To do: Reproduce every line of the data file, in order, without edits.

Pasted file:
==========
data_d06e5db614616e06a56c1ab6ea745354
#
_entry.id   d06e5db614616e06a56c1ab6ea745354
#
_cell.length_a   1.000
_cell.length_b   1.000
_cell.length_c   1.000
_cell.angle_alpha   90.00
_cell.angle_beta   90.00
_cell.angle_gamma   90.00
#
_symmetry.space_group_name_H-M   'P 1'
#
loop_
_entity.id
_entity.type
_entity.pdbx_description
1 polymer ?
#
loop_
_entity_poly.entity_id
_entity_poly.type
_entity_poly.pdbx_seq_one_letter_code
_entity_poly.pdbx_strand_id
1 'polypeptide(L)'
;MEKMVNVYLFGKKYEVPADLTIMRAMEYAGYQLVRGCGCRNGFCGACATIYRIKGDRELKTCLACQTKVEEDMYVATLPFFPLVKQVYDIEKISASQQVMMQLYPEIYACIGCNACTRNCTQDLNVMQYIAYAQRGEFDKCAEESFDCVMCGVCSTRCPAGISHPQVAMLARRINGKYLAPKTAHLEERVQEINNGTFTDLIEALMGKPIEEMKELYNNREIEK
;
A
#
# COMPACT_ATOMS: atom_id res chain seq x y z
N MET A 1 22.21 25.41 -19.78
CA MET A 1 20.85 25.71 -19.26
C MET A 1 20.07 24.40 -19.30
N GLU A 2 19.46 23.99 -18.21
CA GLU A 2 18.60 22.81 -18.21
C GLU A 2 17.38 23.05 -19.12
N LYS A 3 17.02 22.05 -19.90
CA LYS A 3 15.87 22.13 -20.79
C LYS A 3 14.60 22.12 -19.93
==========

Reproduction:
data_d06e5db614616e06a56c1ab6ea745354
#
_entry.id   d06e5db614616e06a56c1ab6ea745354
#
_cell.length_a   1.000
_cell.length_b   1.000
_cell.length_c   1.000
_cell.angle_alpha   90.00
_cell.angle_beta   90.00
_cell.angle_gamma   90.00
#
_symmetry.space_group_name_H-M   'P 1'
#
loop_
_entity.id
_entity.type
_entity.pdbx_description
1 polymer ?
#
loop_
_entity_poly.entity_id
_entity_poly.type
_entity_poly.pdbx_seq_one_letter_code
_entity_poly.pdbx_strand_id
1 'polypeptide(L)'
;MEKMVNVYLFGKKYEVPADLTIMRAMEYAGYQLVRGCGCRNGFCGACATIYRIKGDRELKTCLACQTKVEEDMYVATLPFFPLVKQVYDIEKISASQQVMMQLYPEIYACIGCNACTRNCTQDLNVMQYIAYAQRGEFDKCAEESFDCVMCGVCSTRCPAGISHPQVAMLARRINGKYLAPKTAHLEERVQEINNGTFTDLIEALMGKPIEEMKELYNNREIEK
;
A
#
# COMPACT_ATOMS: atom_id res chain seq x y z
N MET A 1 22.21 25.41 -19.78
CA MET A 1 20.85 25.71 -19.26
C MET A 1 20.07 24.40 -19.30
N GLU A 2 19.46 23.99 -18.21
CA GLU A 2 18.60 22.81 -18.21
C GLU A 2 17.38 23.05 -19.12
N LYS A 3 17.02 22.05 -19.90
CA LYS A 3 15.87 22.13 -20.79
C LYS A 3 14.60 22.12 -19.93